Pat Barker's Regeneration

1759 Words4 Pages

In Pat Barker's novel Regeneration, there is little doubt that the cult of Oscar Wilde had taken hold already in the first decades of the twentieth century. In Oscar Wilde's Last Stand, Philip Hoarer informs us that by associating with Robert Ross, Wilfred Owen "was allying himself with the cult of Oscar Wilde: hero, mentor and martyr to an entire culture" (Hoarer 15). In some manner, the unraveling of this statement is what makes the references to Wilde so important in Barker's novel. Barker makes three references to Oscar Wilde on pages 54, 124, and 143. Each of the references to Wilde is in the context of friendships involving homosexual males. In Barker's Regeneration, Oscar Wilde is referenced to emphasize the theme that homosexuals are completely capable having friendships with other males and not just romantic relationships.

The interesting life of Oscar Fingal O'Flahertie Wills Wilde began on October 16, 1854, in Dublin, Ireland. By the end of his college education, Wilde had become one of the most famous aesthetes; it was this recognition which drew attention to his affected paradoxes and his witty sayings. This fame led to his 1882 lecture tour of America. In 1885 Wilde began work as a book reviewer for the Pall Mall Gazette and a critic for the Dramatic Reviewer. Two years later, he was appointed as the editor of the Lady's World Magazine. The year 1888 marked his first major published work The Happy Prince and Other Stories, which was a charming collection of children's stories. Three years later Wilde made a name for him self by publishing four books in 1891: A House of Pomegranates, Lord Arthur Savile's Crime, Intentions, and The Picture of Dorian Gray -- the latter earning him his greatest fame to date" ("Biograp...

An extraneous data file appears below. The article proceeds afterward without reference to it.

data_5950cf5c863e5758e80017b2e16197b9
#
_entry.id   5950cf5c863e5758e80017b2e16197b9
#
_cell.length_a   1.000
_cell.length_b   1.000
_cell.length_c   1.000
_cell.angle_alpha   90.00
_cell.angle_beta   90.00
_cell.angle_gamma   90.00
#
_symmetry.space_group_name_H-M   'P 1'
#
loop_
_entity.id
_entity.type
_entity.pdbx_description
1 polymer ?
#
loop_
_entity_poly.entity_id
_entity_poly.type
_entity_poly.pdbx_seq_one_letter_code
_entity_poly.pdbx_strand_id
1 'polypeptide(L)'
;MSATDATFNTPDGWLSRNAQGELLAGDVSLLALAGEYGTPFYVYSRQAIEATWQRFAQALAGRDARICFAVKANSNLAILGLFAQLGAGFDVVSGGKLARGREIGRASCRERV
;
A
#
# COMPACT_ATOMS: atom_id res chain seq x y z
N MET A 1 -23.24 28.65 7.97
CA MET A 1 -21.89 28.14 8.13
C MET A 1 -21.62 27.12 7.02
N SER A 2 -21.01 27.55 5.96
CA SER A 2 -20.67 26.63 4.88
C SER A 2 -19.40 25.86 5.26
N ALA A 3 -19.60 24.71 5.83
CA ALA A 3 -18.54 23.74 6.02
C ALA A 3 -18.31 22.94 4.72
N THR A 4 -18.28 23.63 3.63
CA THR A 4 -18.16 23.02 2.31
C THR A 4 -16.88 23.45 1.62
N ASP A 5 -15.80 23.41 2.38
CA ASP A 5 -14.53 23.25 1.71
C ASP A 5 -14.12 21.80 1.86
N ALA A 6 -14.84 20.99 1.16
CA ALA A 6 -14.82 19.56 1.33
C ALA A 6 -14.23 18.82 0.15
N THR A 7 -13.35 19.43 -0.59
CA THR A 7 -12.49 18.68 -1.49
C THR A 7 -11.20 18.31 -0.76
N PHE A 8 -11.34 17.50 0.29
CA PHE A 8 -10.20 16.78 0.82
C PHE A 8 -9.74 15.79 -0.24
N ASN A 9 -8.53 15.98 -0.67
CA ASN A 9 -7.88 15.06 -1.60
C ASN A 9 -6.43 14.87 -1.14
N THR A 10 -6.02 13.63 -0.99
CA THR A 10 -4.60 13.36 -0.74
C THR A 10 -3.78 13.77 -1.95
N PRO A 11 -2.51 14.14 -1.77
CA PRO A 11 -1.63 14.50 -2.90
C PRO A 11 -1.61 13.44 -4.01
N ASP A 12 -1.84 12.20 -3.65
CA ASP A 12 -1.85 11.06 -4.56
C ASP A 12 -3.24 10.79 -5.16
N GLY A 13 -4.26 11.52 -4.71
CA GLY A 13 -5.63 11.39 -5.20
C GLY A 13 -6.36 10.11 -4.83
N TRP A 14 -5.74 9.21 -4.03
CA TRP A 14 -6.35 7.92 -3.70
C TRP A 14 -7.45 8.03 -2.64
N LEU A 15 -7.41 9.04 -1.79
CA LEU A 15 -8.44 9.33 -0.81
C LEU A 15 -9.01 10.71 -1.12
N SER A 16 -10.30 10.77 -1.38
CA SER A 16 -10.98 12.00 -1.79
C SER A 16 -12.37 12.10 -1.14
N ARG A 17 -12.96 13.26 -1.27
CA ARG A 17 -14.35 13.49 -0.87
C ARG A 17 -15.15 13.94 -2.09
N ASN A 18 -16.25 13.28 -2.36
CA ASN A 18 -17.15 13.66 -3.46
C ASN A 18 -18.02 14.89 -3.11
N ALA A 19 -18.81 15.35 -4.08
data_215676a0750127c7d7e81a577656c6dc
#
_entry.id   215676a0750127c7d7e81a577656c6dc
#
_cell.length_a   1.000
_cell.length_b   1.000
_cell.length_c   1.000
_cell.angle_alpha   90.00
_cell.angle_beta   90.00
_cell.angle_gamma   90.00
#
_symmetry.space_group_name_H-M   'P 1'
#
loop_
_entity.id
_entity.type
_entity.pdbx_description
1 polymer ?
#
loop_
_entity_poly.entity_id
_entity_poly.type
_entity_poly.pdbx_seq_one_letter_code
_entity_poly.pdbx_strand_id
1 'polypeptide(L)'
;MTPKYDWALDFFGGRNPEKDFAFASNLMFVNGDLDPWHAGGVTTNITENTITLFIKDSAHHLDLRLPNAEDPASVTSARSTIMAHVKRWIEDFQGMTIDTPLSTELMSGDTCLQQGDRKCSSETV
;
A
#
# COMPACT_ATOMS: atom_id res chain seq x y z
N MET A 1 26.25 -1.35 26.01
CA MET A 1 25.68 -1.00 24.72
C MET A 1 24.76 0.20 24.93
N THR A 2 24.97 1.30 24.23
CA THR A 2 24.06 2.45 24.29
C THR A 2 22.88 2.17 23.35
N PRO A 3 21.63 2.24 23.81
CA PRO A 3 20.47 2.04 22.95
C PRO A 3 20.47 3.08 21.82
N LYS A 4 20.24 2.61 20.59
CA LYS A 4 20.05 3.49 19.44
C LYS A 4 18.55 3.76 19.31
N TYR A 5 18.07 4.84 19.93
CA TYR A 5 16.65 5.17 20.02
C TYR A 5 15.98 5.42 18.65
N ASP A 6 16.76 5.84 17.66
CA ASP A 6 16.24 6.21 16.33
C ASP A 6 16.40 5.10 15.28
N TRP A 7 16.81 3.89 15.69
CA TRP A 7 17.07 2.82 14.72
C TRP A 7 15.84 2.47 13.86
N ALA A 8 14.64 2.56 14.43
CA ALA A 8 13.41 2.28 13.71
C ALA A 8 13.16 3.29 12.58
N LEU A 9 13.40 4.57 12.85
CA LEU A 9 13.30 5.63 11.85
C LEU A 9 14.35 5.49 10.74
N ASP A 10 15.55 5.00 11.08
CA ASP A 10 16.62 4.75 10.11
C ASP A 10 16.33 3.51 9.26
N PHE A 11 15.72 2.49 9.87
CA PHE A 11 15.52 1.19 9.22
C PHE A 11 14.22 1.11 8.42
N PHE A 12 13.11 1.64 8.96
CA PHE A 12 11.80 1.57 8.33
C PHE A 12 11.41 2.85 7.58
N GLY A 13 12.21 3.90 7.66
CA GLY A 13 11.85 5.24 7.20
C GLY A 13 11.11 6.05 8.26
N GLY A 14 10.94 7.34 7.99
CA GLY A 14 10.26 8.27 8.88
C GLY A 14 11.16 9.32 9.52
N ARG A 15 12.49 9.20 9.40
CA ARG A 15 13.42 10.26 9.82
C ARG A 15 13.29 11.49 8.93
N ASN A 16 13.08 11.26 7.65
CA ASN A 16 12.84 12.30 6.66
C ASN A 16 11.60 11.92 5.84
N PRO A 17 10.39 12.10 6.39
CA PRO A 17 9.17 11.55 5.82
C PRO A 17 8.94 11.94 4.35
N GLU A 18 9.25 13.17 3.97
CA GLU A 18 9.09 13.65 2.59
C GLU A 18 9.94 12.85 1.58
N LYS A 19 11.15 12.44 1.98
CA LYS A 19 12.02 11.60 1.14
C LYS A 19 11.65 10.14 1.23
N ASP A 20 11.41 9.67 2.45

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The references to Oscar Wilde are ingeniously placed within the novel to give a historical framework to the novel. Pat Barker, in her use of historical characters intertwined with her creation of fictional characters, shows how homosexual and heterosexual men can relate in the background of war and in a society of changing social mores.

Works Cited

Barker, Pat. Regeneration. New York: Plume, 2003.

Biography of Oscar Wilde. 2000. A&E Television Networks. 10 April, 2004.


Borland, Maureen. Wilde's Devoted Friend. Oxford: Lennard Publishing, 1990.

Hammond, Paul. Love between Men in English Literature. New York: St. Martin's Press, 1996.

Hibberd, Dominic. Wilfred Owen: The Last Year. London: Constable, 1992.

Hoare, Philip. Oscar Wilde's Last Stand. New York: Arcade Publishing, 1997.

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